In addition to highlighting the influence of wall roughness, these numerical studies have shown the existence of convection cells in rotating drums. For a monodisperse granular material, a convection cell develops on each side of the equator (plane of symmetry) in spherical and double-cone geometries. In a short cylinder, 2 cells are also found, but for longer cylinders, 2 new additional convection cells, contra-rotating with respect to the first ones, appear in the center of the drum. The outer convection cells, close to the side walls, are highly efficient, inducing recirculation in around a hundred rotations. The central cells are far less efficient, requiring more than 1,000 rotations to sweep the entire cell. In the case of a bidisperse granular medium, we have shown that in a sphere, convection cells are responsible for reversing the segregation pattern. In cylindrical geometry, convection cells explain the appearance of axial segregation in the vicinity of side walls, and explain why this segregation is always composed of a band of large particles at wall level. Finally, we have shown that for cylinders with large aspect ratios, the central convection cells lengthen, but no new cells appear.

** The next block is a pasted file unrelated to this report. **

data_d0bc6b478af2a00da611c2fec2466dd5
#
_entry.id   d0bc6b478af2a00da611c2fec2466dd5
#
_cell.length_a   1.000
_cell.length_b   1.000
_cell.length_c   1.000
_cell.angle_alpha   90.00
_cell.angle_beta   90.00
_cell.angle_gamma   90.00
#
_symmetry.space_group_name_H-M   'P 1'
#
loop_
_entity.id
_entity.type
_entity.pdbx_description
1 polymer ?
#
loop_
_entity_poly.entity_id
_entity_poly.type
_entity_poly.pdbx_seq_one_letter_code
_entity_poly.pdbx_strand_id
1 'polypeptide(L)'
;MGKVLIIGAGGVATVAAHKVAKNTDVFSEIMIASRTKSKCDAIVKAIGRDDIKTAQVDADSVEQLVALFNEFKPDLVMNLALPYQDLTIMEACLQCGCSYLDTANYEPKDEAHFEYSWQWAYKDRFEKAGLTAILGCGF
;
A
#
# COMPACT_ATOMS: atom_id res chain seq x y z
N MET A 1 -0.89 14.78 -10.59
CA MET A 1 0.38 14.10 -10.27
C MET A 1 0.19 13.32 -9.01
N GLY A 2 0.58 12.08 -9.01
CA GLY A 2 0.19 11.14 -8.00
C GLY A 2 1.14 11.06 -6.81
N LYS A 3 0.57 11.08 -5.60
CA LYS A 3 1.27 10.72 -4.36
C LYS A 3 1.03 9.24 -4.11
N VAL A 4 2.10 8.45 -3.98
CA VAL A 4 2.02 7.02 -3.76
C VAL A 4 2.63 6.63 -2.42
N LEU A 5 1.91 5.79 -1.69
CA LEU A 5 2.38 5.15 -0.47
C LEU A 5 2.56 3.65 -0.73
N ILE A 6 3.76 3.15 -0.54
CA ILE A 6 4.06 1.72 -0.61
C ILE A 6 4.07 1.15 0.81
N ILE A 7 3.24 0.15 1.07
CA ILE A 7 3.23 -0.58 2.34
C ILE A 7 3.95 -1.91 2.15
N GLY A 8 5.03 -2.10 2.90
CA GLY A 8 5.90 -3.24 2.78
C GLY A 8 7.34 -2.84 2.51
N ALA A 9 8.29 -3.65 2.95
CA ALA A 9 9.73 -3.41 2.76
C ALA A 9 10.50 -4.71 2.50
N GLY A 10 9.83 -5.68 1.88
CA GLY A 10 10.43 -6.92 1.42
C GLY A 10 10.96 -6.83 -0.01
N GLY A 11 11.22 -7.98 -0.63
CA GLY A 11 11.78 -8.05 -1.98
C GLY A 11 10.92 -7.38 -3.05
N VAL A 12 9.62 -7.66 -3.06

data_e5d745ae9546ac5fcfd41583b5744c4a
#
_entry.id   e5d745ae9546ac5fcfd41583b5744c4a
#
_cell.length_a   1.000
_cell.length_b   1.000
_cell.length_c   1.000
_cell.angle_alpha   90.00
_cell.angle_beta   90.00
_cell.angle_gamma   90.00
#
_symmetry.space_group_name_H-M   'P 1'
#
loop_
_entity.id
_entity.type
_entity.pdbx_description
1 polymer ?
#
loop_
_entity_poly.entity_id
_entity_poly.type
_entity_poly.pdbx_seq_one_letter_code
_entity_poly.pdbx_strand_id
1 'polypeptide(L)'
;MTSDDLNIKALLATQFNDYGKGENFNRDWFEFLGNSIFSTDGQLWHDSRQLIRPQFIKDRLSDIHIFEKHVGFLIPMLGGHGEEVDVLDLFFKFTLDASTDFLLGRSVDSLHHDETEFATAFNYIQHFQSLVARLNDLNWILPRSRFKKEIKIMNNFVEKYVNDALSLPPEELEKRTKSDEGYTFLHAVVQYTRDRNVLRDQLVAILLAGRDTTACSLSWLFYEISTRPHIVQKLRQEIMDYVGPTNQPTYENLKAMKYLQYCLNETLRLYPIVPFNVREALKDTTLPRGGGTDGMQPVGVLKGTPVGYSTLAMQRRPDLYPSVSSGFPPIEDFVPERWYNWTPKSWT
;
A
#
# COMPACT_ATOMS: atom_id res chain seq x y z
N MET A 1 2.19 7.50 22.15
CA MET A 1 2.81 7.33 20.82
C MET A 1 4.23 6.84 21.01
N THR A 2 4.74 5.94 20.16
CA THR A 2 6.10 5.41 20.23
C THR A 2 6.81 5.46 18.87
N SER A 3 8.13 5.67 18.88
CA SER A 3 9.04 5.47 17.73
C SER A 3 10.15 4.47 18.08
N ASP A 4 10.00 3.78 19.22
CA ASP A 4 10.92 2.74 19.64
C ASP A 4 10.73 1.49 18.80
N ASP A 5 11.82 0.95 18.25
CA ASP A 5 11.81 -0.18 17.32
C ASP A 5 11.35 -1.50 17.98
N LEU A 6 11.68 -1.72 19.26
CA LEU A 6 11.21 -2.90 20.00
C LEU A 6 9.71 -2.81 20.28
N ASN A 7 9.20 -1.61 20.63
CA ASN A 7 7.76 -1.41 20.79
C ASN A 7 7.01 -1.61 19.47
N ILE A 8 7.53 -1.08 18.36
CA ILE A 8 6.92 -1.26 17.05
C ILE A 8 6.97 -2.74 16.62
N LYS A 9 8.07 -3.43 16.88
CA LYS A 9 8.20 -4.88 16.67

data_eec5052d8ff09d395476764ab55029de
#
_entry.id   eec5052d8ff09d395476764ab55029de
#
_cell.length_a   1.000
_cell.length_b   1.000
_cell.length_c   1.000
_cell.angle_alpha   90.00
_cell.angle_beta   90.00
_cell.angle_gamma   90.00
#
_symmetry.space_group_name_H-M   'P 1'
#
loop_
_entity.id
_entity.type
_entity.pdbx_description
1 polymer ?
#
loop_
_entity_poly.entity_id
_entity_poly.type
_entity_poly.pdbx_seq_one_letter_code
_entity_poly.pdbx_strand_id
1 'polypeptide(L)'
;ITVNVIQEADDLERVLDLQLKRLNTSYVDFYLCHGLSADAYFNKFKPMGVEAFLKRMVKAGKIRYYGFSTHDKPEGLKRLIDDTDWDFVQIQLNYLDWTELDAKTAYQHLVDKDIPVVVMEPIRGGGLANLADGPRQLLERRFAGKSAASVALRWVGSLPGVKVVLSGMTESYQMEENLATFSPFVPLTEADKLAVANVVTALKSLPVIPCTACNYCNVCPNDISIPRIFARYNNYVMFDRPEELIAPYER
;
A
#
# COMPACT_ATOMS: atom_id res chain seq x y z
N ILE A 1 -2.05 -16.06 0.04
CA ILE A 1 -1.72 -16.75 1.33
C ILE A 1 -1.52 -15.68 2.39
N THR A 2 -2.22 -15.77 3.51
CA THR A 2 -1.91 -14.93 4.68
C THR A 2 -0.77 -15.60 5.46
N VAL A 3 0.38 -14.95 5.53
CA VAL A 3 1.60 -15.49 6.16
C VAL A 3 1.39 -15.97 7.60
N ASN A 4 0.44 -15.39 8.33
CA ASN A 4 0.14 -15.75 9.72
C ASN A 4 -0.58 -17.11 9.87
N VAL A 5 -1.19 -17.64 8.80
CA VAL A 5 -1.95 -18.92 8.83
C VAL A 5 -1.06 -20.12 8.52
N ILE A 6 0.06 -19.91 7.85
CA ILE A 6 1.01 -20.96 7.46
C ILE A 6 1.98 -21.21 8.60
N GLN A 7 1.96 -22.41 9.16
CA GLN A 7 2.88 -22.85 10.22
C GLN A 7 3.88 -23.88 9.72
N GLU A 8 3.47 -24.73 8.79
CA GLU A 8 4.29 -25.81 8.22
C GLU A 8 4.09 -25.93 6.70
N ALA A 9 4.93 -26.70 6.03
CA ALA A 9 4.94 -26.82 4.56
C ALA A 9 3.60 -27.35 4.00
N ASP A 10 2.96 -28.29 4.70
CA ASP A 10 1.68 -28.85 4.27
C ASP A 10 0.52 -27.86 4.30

Contact : Umberto d’Ortona